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How Babbel learns from our learners

Two Babbelonians discuss our learners’ essential contributions to optimizing and improving our courses.
How Babbel learns from our learners

In the second post in a series on what it means to describe Babbel as a learning company, two Babbelonians discuss our learners’ essential contributions to optimizing and improving our courses.

Speaking at a conference in 2016, Babbel’s CEO Markus Witte explained why it’s essential to always keep the individual customer in focus, especially when you have over one million of them. The challenge of maintaining a sense of connection with, and responsibility to, a massive customer-base eventually confronts any consumer business which experiences explosive growth. Babbel’s transparent, subscription-based business model ensures that we never lose focus on our learners and their goals. Our app is designed to help people, many of whom have never tried learning a new language, to become conversational quickly and efficiently. We can only succeed in direct proportion to our customers’ success in reaching their language goals.

“What we care about is that the customer’s knowledge, and what we know about customers and what they want, gets back to the company,” Markus said. “And we can work on that and iterate on that.”
How do we actually live up to this high standard? The most important and obvious way is to listen carefully to the feedback and criticism our learners generously share with us, and use this to drive innovation from within.

Customer Service: your first contact

Since the inception of Babbel in its current form in 2009, the company has developed many structures to both assess and respond to customers’ experiences with our courses. Leading the way is Babbel’s Customer Service Department. This team of over 70 people has an average customer satisfaction rating above 90 percent–extremely high for the industry. Tasked with personally responding to everything from billing issues to often quite detailed feedback on individual courses or lessons, the Customer Service team receives on average more than 2,500 enquiries per day. They recently hosted a karaoke party at Babbel’s Berlin headquarters to celebrate an impressive milestone: their three millionth resolved customer issue!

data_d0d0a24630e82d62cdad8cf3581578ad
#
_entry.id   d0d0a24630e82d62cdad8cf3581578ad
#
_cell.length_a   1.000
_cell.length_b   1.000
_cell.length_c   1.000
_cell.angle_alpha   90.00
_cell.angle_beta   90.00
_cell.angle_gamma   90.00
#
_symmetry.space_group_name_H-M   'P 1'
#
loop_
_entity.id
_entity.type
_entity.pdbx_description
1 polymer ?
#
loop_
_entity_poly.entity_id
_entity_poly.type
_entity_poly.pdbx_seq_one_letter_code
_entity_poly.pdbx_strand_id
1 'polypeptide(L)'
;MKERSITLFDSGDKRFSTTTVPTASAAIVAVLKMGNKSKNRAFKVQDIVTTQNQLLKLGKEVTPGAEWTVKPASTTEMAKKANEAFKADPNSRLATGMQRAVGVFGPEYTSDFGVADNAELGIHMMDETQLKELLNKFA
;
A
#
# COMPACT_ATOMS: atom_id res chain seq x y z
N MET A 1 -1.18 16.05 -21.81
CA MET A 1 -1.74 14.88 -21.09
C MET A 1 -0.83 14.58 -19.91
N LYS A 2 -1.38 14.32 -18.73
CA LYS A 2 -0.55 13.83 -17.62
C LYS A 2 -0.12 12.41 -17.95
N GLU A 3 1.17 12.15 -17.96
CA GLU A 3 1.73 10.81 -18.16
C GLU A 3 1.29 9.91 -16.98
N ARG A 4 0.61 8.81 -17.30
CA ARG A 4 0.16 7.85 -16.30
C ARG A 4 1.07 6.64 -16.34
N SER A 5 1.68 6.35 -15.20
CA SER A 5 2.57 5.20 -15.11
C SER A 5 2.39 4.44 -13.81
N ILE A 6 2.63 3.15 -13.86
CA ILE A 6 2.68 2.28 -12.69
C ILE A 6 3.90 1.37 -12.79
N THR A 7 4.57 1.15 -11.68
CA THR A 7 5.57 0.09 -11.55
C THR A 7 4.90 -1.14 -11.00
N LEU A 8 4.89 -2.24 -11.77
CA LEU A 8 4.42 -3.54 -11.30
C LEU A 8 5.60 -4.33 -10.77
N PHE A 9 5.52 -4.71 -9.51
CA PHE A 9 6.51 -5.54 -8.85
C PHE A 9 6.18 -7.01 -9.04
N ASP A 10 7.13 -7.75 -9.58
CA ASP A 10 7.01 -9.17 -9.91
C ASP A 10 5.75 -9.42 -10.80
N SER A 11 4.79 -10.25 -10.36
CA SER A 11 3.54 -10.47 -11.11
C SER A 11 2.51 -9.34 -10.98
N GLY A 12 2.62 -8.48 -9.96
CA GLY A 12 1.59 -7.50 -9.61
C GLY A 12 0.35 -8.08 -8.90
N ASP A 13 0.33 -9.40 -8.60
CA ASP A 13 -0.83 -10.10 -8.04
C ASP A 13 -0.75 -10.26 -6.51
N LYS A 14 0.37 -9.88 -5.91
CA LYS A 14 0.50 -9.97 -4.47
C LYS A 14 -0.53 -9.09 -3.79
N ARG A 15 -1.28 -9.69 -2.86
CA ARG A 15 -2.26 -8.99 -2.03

“People who write to Babbel are sent satisfaction surveys once their problem has been resolved,” says Chris, Head of Customer Service for English and French. “We did this initially to measure how happy people were with the service they received, but we soon found we were learning a lot from the comments customers left – not only about the service we provide but also about Babbel itself. People are somehow more open to providing honest feedback there.”

To make sure that customer requests are shared throughout the company, Chris and his colleagues record each and every request. This customer feedback data is then made available to all departments within Babbel. We know, for example, exactly how many customers have requested that we add new learning languages like Thai or Swahili. In fact, Russian was introduced as a learning language due in large part to the sheer volume of requests for it.

In addition to the quantitative data, Customer Service also shares qualitative data in the form of internal blogs about customer issues. These can be organized by topics like user requests for specific features and functionality within the app, feedback and criticism from specific countries and regions, and a “best of” with some of the most thoughtful as well as the funniest and most colorful exchanges with customers. Some prolific Babbel fans have written literally hundreds of tickets with quite specific requests or suggestions for improving course content. In this regard, Babbel’s courses are never truly fixed or finished, as customers’ comments can lead to revisions at any time.

This massive accretion of individual contact points and dialogue between Customer Service and Babbel users is an incredibly useful resource for the whole company. Chris and his colleagues have been instrumental in ensuring that our customers’ valuable insights aren’t simply lost: “We put a huge amount of effort into not only addressing a user’s immediate issue, but also ensuring that their voices are heard within the company. When a customer puts across a point in a particularly eloquent way, that can carry far more weight than any statistic.”